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Wow! I had an emotionally overwhelming day scrolling through the hundreds of biographies I edited for Bernstein, a wealth management firm that recently relocated its headquarters to Nashville by way of New York. I have been finessing 300+ bios for the global firm, that manages hundreds of billions of dollars, since last year and learning more than I ever thought possible about stocks, bonds, and financial strategy. (HUGE shout out to my friend Heather George, Co-Founder and National Director of their Family Engagement Services Group, who recommended me for the job and has an amazing story in her own right.) Forget about bitcoin and all of those other crazy cryptocurrencies. Finance in its simplest form is beyond complicated. It was also one of the craziest industries to be a part of in 2020. I almost had guilt for taking Bernstein’s advisors, strategists, and managers away from their clients to chat with me about their jobs.

However, I was happy to hear that the bio writing process was a nice reprieve from surfing the highs and lows of the marketplace. Lucky for me, this group of geniuses always want to be better and took crafting their stories seriously. Most importantly, they saw the value in hiring an outsider like myself to assist and ask all those questions they were too close to the vest to think about. Personally, it was fascinating to see the softer side of an industry that I had falsely connected with simply typing on the calculator all day long. A few tears were even shed while talking about clients, family, and everything in between. The people at Bernstein care deeply about the athletes, entertainers, entrepreneurs, and business owners they serve.

As for me, someone who grew up in a bohemian, artistic household, I reframed my own definition of money. Maybe I had been made to think that artistic people and money didn’t mix. Or, perhaps that money makes people different, even for the worst. After all, don’t they say people who win the lottery are some of the most miserable? Once they buy their Porsches then it’s all downhill from there. Well, maybe they should have had a Bernstein advisor around because of the impression I was left with post-project: money is a blessing that can be used to make the world a more beautiful place. It should also be viewed as sacred and directly tied to one’s moral compass. If you are lucky enough to have it, especially at a time when many lack it, then it’s imperative to dig deep to figure out the best way to distribute it. I was touched by the time that is spent with clients figuring out how to give back to a world that gave so much to them.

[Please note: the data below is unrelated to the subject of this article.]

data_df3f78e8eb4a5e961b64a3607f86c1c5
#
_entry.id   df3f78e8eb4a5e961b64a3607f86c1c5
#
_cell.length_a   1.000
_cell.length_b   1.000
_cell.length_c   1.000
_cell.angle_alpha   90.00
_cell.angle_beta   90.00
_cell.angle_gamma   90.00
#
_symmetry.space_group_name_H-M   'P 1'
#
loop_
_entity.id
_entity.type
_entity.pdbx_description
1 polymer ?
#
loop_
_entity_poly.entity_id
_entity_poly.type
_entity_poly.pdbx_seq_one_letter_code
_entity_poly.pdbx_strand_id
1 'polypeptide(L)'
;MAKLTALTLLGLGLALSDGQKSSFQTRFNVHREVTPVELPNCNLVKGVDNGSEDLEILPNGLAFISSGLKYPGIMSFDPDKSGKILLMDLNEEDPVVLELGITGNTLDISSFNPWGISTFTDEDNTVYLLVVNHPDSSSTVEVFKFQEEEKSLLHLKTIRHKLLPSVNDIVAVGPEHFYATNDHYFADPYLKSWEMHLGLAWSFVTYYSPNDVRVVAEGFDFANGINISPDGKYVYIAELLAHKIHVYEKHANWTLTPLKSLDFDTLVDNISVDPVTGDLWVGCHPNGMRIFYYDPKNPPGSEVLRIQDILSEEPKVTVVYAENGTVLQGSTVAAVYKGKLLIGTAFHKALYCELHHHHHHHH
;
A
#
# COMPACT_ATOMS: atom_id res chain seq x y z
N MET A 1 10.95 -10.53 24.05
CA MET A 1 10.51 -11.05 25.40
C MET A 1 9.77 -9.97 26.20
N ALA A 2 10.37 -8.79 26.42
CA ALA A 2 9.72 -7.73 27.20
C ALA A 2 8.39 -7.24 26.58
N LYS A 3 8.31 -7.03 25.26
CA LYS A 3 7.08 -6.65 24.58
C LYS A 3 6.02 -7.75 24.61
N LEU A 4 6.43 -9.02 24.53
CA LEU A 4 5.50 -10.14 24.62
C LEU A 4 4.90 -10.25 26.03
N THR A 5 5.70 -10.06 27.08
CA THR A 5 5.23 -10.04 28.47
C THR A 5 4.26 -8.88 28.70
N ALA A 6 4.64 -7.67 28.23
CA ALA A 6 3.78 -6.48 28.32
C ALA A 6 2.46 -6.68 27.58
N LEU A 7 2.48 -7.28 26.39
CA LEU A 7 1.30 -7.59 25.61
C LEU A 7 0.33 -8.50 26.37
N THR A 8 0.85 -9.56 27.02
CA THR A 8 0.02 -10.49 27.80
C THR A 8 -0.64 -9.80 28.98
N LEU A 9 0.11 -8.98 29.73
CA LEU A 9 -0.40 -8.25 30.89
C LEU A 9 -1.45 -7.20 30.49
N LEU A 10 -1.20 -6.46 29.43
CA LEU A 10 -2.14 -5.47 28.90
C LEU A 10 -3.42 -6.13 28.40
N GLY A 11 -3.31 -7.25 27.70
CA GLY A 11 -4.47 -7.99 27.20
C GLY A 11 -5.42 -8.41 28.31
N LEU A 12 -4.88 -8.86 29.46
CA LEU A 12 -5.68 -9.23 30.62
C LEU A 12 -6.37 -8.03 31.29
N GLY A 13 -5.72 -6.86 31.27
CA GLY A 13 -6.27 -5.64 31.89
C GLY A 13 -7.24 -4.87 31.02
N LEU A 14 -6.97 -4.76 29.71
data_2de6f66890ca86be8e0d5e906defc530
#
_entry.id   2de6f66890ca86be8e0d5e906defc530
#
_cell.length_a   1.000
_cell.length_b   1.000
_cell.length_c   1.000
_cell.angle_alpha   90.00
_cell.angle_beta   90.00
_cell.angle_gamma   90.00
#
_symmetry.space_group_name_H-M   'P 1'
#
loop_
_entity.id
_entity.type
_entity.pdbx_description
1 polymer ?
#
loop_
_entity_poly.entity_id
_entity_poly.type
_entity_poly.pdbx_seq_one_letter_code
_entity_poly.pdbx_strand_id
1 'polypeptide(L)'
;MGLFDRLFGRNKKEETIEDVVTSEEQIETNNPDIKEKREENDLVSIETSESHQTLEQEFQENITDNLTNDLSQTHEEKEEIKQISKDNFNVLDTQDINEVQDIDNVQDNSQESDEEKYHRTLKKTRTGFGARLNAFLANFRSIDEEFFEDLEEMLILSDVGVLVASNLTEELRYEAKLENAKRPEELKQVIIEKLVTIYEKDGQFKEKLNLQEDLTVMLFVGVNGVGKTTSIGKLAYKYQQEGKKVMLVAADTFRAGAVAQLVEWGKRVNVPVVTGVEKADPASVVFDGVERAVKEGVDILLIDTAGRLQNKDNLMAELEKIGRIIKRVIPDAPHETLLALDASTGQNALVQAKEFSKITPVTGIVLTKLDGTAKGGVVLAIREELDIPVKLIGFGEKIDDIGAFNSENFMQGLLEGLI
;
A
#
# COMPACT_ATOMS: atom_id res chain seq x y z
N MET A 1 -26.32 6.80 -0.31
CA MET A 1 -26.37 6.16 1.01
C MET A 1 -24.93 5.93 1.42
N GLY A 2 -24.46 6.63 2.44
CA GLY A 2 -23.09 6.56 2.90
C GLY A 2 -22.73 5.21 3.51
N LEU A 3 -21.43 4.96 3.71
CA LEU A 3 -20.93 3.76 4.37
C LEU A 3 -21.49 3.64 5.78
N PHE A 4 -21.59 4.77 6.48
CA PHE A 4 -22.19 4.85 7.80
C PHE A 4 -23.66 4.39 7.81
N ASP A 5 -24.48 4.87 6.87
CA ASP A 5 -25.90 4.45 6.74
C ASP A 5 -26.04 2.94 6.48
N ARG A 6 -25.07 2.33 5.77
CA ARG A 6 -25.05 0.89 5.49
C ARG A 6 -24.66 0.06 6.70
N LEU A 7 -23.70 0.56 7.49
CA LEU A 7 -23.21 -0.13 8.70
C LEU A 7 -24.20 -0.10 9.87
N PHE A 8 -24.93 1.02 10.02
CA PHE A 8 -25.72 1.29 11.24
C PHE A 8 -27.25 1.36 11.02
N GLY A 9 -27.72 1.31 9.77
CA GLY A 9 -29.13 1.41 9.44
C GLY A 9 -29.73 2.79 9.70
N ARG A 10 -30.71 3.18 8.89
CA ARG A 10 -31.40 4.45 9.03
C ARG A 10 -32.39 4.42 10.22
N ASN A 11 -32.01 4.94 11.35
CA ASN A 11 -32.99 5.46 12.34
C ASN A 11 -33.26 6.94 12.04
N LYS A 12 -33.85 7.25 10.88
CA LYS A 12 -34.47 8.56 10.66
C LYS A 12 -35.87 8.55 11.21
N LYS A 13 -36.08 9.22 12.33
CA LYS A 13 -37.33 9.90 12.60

The end result of my eight-month journey with Bernstein is 300+ bios that preserve the corporate history and institutional knowledge that is often lost in the day-to-day craziness. This informal collection of philosophies around finance also lends insight into the fact that money is whatever you make it. I now look at money from my heart rather than my head and hope to make a lot more of it so I can help others.

Check out a few of the bios I wrote for their firm here and if you know of a company that could use corporate bios or custom books please consider making a referral. I love what I do and am grateful for great clients, Lily C Hansen

Lily Clayton Hansen

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